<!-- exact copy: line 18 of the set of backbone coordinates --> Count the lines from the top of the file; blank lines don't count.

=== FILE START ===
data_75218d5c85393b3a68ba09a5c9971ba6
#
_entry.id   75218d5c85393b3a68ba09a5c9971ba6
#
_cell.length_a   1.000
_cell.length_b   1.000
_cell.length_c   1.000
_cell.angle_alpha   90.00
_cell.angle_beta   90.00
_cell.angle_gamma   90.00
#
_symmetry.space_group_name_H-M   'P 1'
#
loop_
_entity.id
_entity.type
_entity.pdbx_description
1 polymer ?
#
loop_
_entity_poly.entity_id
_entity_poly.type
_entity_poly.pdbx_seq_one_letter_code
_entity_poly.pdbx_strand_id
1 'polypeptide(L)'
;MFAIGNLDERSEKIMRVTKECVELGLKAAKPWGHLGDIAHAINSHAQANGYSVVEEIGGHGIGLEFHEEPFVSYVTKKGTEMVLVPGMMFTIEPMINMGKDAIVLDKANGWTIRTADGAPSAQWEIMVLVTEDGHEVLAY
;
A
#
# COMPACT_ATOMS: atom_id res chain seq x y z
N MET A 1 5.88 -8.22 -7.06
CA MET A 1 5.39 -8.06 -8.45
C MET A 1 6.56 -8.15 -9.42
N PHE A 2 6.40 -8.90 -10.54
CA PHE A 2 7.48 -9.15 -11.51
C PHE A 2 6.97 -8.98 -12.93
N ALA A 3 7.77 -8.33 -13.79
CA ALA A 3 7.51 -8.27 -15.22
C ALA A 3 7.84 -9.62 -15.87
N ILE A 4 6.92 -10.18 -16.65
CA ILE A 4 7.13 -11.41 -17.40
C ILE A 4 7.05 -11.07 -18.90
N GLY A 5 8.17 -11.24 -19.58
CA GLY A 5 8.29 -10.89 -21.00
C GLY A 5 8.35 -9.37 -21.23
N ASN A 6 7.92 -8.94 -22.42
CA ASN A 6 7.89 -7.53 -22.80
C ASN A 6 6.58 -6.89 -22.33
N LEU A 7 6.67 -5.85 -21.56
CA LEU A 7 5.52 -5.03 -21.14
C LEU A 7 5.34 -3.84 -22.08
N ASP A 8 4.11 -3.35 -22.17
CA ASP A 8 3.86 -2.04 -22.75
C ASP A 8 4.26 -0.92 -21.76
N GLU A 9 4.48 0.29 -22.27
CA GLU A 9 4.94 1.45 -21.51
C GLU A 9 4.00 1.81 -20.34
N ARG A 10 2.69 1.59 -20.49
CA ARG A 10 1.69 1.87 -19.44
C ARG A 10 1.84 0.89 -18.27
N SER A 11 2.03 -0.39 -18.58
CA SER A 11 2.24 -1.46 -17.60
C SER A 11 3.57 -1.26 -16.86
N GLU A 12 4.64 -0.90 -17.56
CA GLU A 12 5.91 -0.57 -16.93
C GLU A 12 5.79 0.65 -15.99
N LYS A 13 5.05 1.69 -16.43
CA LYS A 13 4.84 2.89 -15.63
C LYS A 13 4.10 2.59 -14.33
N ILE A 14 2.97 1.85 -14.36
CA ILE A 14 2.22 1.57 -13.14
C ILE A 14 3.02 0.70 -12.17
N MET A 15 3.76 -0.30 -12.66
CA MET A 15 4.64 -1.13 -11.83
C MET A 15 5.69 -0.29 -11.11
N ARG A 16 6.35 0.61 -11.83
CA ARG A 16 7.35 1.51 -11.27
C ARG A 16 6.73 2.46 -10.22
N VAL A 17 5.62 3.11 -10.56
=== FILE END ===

1 polymer ?